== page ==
growing a minimalist wardrobe: buying and selling secondhand sustainable fashion.

June 26, 2018

secondhand sustainable fashion | reading my tea leaves

There’s a lot of talk in the sustainable fashion world about investing in high-quality pieces that you’ll love forever. It’s a very noble goal, but in nearly four years of writing about sustainable fashion in this space, I’ve found that there are two major stumbling blocks on the way toward reaching it. The first is affordability. For lots of folks, investing in beautifully made clothes is something they’d love to do, but faced with decisions about how to spend hard-earned income, investing in a dress that might cost as much as a month’s worth of groceries feels foolhardy if not downright impossible. 

The second stumbling block feels a bit like the elephant in the room. And it’s that clothes, and people, are fickle. The reality is that sometimes things don’t work out. And sometimes we change our minds. There are alterations that turn out wonky, jumpsuits that shrink in the wrong places, a fit or material or color that ends up being not quite perfectly lovable for whatever the reason and without concern for how carefully or thoughtfully something might have been made.

An interesting conundrum in the world of ethical fashion is what to do with a piece of clothing that isn’t something you want to wear until the last thread is ready for the compost pile. Despite all of our good faith efforts to choose our clothes thoughtfully, to invest with care, to say no to impulse purchases, making a purchase from an independent sustainable fashion label and then not loving what you end up with is something that…happens!

Indie labels are often sold online only. Investing in something without the ability to try it on first is nerve wracking. Moreover, small labels often aren’t able to have the same kind of robust return policies as other fashion brands, which means that you might buy something and find yourself without a great option for returning it. (One of the first big purchases that I made from an indie label was from a designer who sold just one style of dress and their smallest size turned out to be too big for me. I could return the dress, but only for store credit, which wouldn’t have been usable in my particular case. I ended up tailoring the dress, but a measuring error meant that it became too small. I eventually sent it off to a thrift store, practically unworn.) Finally, when you invest in small, independent companies, the price point is often higher at the same time that your ability to resell it becomes a little trickier. I once tried to consign a dress from a lovely indie brand, but the consignment shop I took it to didn’t recognize the label and wouldn’t accept the item.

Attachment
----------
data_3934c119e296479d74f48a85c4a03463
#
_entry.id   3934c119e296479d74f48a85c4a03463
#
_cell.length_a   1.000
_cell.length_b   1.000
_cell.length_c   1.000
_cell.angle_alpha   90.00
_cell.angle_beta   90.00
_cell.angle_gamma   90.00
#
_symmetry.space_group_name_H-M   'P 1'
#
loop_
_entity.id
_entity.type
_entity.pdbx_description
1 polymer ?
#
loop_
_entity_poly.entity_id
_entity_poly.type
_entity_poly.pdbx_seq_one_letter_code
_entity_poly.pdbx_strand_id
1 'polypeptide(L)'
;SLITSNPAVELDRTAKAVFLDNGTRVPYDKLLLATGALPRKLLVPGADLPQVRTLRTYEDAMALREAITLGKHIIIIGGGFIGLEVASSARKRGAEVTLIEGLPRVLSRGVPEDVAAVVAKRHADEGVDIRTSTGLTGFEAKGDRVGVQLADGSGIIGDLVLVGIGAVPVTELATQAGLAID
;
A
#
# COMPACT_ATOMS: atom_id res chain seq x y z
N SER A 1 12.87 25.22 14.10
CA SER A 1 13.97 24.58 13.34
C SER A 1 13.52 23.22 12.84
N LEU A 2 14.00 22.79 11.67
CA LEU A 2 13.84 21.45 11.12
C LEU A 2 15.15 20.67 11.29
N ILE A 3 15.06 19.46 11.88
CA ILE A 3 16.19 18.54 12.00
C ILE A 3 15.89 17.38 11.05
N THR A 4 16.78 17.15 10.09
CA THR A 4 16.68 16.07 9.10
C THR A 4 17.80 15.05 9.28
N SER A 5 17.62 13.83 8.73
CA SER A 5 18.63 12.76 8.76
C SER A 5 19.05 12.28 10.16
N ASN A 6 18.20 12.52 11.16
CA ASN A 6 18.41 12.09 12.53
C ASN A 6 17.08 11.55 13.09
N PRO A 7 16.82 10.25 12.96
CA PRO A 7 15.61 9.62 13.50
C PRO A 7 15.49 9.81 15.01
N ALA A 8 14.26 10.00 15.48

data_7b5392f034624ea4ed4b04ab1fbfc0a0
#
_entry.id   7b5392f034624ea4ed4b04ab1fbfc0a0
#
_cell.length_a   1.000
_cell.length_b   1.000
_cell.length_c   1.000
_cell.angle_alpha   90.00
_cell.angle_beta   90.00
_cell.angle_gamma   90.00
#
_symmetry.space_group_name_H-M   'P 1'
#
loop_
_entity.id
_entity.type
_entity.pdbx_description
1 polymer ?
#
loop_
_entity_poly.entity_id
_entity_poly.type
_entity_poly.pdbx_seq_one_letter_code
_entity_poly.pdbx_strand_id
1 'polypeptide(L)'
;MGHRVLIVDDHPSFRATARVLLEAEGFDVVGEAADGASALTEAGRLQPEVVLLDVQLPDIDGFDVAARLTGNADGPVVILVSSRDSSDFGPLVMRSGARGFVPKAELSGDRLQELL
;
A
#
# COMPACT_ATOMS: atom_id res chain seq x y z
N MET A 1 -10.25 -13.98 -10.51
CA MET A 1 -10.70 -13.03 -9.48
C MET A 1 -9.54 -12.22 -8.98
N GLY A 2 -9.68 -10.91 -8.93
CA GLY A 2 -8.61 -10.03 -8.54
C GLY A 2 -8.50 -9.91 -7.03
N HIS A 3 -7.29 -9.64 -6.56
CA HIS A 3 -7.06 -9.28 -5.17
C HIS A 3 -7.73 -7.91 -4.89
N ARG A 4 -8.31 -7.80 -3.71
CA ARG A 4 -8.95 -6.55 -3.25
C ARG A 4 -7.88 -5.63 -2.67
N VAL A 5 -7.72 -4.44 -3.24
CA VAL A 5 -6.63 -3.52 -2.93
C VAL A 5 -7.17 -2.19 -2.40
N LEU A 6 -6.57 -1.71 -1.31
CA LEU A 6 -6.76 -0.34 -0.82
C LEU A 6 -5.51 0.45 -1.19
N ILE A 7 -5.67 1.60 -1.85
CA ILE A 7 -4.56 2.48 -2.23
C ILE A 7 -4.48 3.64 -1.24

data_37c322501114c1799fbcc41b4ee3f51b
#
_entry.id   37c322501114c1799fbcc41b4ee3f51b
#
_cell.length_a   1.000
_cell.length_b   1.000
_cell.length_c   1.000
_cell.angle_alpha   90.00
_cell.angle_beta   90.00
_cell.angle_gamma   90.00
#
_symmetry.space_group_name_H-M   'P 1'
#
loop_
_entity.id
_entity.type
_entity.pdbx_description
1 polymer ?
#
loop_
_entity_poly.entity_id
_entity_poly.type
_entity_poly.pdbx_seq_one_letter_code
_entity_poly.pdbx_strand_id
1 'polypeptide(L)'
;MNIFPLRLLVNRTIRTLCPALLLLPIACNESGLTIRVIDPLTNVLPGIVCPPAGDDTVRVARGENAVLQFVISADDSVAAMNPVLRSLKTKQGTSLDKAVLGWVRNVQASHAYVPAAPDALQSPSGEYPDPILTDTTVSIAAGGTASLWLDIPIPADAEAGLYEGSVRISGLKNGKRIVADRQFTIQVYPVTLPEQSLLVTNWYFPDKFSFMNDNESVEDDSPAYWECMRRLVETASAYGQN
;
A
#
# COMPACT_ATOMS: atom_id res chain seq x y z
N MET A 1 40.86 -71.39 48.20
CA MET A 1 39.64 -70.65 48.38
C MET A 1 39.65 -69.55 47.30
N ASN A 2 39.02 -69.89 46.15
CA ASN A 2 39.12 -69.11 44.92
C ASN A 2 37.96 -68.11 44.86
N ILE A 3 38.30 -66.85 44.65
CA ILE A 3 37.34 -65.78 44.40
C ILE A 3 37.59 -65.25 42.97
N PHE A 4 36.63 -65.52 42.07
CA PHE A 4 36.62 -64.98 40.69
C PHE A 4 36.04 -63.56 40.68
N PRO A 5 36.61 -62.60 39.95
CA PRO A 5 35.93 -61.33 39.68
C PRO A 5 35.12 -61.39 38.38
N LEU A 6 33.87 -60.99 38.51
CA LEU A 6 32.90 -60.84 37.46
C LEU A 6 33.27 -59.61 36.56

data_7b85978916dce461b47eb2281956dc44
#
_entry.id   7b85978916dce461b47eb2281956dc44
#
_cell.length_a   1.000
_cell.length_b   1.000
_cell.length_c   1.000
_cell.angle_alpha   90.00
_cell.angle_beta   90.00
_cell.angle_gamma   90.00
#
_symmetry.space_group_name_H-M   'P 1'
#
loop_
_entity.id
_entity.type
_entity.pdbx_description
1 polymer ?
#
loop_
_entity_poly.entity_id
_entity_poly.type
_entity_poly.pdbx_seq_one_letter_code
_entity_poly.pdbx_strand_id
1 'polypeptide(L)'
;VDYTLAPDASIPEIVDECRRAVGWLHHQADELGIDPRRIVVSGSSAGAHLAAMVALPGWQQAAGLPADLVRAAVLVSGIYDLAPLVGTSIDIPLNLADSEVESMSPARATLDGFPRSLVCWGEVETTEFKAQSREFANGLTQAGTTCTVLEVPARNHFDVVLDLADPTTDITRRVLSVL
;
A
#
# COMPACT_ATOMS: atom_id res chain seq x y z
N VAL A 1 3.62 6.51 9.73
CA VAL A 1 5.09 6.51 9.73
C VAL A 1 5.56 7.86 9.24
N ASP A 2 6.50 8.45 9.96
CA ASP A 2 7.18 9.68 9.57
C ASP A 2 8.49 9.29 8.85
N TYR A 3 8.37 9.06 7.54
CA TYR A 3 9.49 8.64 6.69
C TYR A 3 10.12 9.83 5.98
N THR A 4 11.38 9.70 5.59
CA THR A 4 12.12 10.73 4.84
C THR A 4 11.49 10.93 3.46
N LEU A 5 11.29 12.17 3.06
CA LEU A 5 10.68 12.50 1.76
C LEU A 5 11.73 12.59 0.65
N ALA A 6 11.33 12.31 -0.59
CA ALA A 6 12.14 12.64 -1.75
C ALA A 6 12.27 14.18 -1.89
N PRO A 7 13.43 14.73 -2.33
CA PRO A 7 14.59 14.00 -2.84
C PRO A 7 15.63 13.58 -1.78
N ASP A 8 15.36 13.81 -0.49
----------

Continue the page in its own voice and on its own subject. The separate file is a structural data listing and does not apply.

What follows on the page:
Clothes are tricky and investing in them is far from foolproof. But lately I’ve been noticing a bunch of efforts on the part of clothing companies and independent enthusiasts to try to put a dent in the problem. In-house resale efforts and crowd-sourced platforms for swapping clothes are two really encouraging ways that folks are trying to keep beautifully made clothes from ending up in the landfill (or languishing in closets). After all, what might not have been perfect for me, could have ended up being perfect for someone else. During Fashion Revolution week I wrote about responsible decluttering. Here, I want share a few alternatives to simply giving clothes away. secondhand sustainable fashion | reading my tea leaves